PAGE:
The first was AT&T Wireless, which announced the service late January. Cingular Wireless soon followed suit.
Text messages sent over wireless networks to cell phones are similar to e-mail, but are generally limited to 150 characters and can't support attachments. In general, a wireless subscriber can receive a text message for free, but it costs between 4 cents and 10 cents to send a message.
Text messaging is just one of many ways in which wireless carriersto find new sources of revenue, primarily to offset the cost of new cell phone networks--projects that have run into the billions of dollars.
Still more carriers are expected to follow AT&T Wireless' lead.
"Their traffic took off, and now everybody wants it," said Scott Ellison, program director of wireless and mobile communications for analyst firm IDC.
Cingular plans to launch the service in March for subscribers across the nation, said Kris Rinne, vice president of product development and technology. Some of the network is already up and running, she added.
Cingular said it has experienced a 450 percent increase in message traffic since January. AT&T spokesman Ritch Blasi said the carrier has seen message traffic doubleit let subscribers send messages to most other U.S. carriers.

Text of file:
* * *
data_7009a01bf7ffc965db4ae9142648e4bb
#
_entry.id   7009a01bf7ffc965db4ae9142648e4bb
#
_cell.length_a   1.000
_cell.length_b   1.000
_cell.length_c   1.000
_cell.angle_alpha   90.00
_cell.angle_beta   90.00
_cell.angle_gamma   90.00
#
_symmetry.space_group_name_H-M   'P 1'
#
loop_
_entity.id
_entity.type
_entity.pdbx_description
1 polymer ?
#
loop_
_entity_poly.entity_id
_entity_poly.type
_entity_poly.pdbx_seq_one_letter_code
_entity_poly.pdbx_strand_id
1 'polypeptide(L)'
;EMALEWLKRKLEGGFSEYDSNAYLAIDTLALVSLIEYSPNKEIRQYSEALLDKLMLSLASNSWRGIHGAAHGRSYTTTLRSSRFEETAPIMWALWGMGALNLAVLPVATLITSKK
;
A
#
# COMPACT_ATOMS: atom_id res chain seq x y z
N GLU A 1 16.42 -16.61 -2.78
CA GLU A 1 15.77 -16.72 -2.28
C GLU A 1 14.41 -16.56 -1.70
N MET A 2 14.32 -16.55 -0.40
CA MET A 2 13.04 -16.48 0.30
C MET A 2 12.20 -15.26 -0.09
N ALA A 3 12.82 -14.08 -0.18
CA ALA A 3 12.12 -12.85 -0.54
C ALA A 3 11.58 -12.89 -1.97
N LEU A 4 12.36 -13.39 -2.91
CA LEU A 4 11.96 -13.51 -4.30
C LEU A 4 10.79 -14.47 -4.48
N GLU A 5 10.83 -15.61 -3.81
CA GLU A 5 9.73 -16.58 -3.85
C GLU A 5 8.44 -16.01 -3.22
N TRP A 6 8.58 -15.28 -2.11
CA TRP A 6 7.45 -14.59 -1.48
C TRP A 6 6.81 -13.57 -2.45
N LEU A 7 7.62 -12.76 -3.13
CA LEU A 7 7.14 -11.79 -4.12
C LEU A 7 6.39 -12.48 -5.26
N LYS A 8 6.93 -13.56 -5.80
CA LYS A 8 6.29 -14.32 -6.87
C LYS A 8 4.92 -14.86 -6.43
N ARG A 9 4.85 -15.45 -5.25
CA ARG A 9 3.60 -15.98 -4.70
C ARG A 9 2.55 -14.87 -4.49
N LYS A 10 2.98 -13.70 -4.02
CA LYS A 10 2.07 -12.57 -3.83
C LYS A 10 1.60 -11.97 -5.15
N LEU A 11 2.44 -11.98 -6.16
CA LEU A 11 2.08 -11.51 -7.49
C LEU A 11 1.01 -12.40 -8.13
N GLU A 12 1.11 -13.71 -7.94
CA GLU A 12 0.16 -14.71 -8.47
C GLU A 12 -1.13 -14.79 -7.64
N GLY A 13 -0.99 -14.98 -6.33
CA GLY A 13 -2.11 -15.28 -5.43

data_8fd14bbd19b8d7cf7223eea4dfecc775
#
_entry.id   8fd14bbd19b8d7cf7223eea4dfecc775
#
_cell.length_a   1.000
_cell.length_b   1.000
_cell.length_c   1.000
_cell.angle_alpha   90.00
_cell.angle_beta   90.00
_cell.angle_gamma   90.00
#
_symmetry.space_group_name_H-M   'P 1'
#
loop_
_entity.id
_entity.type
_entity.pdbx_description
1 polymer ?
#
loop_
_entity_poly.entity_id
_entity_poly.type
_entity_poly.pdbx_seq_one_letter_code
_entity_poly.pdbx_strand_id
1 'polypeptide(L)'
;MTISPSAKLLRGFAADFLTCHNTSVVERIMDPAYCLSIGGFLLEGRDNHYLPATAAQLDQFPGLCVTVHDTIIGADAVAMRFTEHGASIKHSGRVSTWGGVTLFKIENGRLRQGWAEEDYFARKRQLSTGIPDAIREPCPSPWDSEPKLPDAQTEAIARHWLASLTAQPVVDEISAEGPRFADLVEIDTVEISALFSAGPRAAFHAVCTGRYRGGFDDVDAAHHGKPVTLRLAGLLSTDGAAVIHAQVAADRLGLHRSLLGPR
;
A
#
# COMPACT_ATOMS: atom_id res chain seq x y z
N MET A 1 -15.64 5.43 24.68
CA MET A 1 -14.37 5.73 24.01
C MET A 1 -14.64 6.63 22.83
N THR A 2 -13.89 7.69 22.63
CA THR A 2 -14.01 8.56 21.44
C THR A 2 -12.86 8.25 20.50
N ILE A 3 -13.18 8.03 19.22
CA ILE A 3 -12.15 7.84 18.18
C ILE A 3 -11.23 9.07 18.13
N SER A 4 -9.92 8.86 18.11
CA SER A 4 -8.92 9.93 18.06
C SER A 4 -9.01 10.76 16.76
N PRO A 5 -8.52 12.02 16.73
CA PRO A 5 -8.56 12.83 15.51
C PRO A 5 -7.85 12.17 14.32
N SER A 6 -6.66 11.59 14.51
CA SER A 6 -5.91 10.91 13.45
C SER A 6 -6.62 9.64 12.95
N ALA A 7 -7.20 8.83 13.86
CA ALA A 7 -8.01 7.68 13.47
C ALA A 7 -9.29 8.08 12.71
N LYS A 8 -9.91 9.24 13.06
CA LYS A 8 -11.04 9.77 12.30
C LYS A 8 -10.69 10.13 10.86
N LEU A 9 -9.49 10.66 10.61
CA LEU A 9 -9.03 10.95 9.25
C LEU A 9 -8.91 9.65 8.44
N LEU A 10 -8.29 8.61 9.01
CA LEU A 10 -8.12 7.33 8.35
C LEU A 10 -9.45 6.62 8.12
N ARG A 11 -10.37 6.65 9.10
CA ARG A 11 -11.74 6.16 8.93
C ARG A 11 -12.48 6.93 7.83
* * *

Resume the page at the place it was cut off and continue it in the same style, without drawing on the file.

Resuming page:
AT&T Wireless hired InphoMatch, which makes equipment to help carriers offer wireless messaging services. InphoMatch President Colin Montgomery said VoiceStream's network has already been outfitted with the same type of equipment as of Jan. 21.
He is unsure why the company hasn't launched any service yet, perhaps waiting to announce the availability at next month's Cellular Telecommunications and Internet Association conference. A VoiceStream Wireless representative did not return repeated telephone calls for comment.
"VoiceStream launched in late January, and it's common knowledge," Montgomery said. "But they haven't announced it yet, officially. What can I tell you?"
The United States still lags behind Europe in the popularity of text messaging, according to the latest statistics. Last year, there were about 176 million e-mails sent between cell phones in the United States, according to Ellison. Next year, he believes that number will increase to 1.5 billion wireless e-mails sent. By comparison, there are an estimated 30 billion messages exchanged every month in Europe. Carriers wouldn't confirm these estimates.
"That whole thing with SMS (Short Messaging Service) in Europe didn't happen overnight," said Keith Waryas, a wireless analyst with IDC. "There are still a lot of issues to get around, like typing messages on that tiny keyboard."